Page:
How to help your child get on the property ladder

How can parents help their kids buy their first home?

helping kids onto the property ladder

It’s harder than ever for first-time buyers to get a first on the property ladder. Despite low mortgage rates, rising house prices mean the deposits required are out of the reach of many young people.

Many parents want to help their kids onto the property ladder. Beyond teaching them about money when they’re young, what are the best ways to help?

Give them the money

Perhaps the most popular way to help kids onto the property ladder is with a financial gift, typically to boost the child’s deposit, boosting their borrowing power so they can get a better mortgage deal.

Kids don’t have to pay tax immediately on the gift, but could further down the line due to inheritance tax. In the 2019/2020 tax year you can gift up to £3,000 each year that is free from inheritance tax, and you can carry over unused gift allowance from  a previous year. Find out more about gifting and inheritance tax in our guide.

If you are giving a financial gift to a child towards their deposit and they are buying with a partner or friend you can protect the money in the event of a break-up with a declaration of trust. This declares who the money was gifted to, and if the break-up happens the document ensures your child retains the gift. This can change if they get married.

Loan them the money

If you think you’re going to need the money further down the line, then you might consider loaning it.

A loan agreement is relatively simple to draw up. This should include any interest being charged and the payment period. It should also include crucial details like what happens if someone involved dies, or if you suddenly need the money back.

The loan would need to be declared to a mortgage lender, and this could have a significant impact as it needs to be factored into the mortgage repayments. Some banks mat even refuse a borrowed deposit.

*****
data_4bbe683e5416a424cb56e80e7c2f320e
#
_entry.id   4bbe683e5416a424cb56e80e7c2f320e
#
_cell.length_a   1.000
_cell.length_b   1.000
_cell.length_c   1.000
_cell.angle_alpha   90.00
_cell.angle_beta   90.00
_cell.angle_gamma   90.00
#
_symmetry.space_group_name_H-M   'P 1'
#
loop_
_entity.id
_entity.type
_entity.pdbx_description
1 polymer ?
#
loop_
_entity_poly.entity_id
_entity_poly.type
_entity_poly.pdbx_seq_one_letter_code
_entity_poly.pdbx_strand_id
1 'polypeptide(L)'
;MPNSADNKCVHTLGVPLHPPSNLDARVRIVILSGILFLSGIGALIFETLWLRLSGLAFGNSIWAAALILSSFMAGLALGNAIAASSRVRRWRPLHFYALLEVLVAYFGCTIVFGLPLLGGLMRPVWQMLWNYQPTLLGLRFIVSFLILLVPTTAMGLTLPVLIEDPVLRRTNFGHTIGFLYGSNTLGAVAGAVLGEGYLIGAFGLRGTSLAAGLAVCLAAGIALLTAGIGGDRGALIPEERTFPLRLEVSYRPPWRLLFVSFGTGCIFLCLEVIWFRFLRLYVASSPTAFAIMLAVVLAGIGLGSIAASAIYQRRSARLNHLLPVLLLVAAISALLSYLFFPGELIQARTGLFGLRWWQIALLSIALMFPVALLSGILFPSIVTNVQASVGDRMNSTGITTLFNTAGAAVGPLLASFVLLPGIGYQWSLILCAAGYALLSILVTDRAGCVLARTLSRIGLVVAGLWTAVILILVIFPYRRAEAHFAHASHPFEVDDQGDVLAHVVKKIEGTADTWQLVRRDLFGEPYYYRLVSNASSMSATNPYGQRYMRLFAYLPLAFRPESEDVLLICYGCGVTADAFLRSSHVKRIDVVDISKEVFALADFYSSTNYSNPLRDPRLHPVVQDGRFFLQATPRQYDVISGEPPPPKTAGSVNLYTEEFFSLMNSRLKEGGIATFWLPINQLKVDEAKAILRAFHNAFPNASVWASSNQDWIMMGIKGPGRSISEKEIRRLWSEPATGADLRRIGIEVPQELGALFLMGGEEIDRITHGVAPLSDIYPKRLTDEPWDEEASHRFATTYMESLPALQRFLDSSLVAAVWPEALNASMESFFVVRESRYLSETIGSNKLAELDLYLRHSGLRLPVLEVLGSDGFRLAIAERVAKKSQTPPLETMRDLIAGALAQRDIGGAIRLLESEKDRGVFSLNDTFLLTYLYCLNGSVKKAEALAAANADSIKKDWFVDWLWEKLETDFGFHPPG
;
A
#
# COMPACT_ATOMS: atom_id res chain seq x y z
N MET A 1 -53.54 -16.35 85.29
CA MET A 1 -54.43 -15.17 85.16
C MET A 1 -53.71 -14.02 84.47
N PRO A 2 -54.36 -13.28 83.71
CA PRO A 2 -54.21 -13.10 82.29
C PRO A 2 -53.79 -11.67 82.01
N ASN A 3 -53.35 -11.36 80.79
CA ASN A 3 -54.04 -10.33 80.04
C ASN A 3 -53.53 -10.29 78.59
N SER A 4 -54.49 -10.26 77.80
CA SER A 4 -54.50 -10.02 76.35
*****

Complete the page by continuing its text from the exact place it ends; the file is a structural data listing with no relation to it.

Use equity in your home as a security

You can use some of the equity in your home to secure the loan against. If they are unable to keep up payments and end up defaulting on the mortgage you would be liable for part of the loan and this could put your home at risk.

Family offset mortgages

Family offset mortgages allow you to offset your savings against a family member’s mortgage. This reduces the amount of interest your child has to pay. The downsize is that you can’t access your savings (however much of it you choose to offset) until the term is up.

Find out more about family offset mortgages on the Homeowners Alliance site.

Be a guarantor on their mortgage

Guarantor mortgages allow you to act as a guarantor for your child’s mortgage debt. If your child is unable to make mortgage repayments it will be up to you.

A guarantor can sometimes be removed from a mortgage agreement later if they can prove they can manage the debt on their own.

Buy it with them

A joint mortgage makes you and your child equally responsible for repaying a mortgage, and with your combined incomes perhaps you can afford to take on a larger mortgage.

The downsize of shared ownership is that you will be liable for full stamp duty, assuming the property price is above £125,000. There is a discount scheme for first-time buyers as long as the property is bought for £500,000 or less.

If it is your second home and you are still on the mortgage when the property is sold you may have to pay capital gains tax on it. Some lender will allow you to enter a joint mortgage without your name appearing on the property’s title deeds – which is a way around this.

Use equity release

If you don’t have the savings to give a financial gift and don’t want to borrow against your property, you could consider releasing equity in the home. The money could help boost your retirement fund as well as help your child onto the property ladder.

Equity release through a product like a lifetime mortgage allows homeowners to borrow money against the value of their property, and opt to make no payments on it during their lifetime. Instead, the capital and interest can be rolled up and paid back from the sale of the home after both parents die or go into residential care.

OneFamily Advice offers advice on lifetime mortgages. To find out more watch this short video full of information from our two of our own financial advisers about how taking out a Lifetime Mortgage can be used to help your kids onto the housing ladder.

You should get advice before helping your children buy a home as it can have a significant impact on your own finances in retirement.

Note: We take care to ensure Talking Finance content is accurate at the time of publication. Individual circumstances can differ so please don't rely on it when making financial decisions.

Find out if a lifetime mortgage is right for you

OneFamily Advice can help you find out if a lifetime mortgage is right for you. We charge a simple fixed fee of £750 for our advice, only payable if you accept our recommendation, and offer a free initial consultation with one of our advisers.

Find out more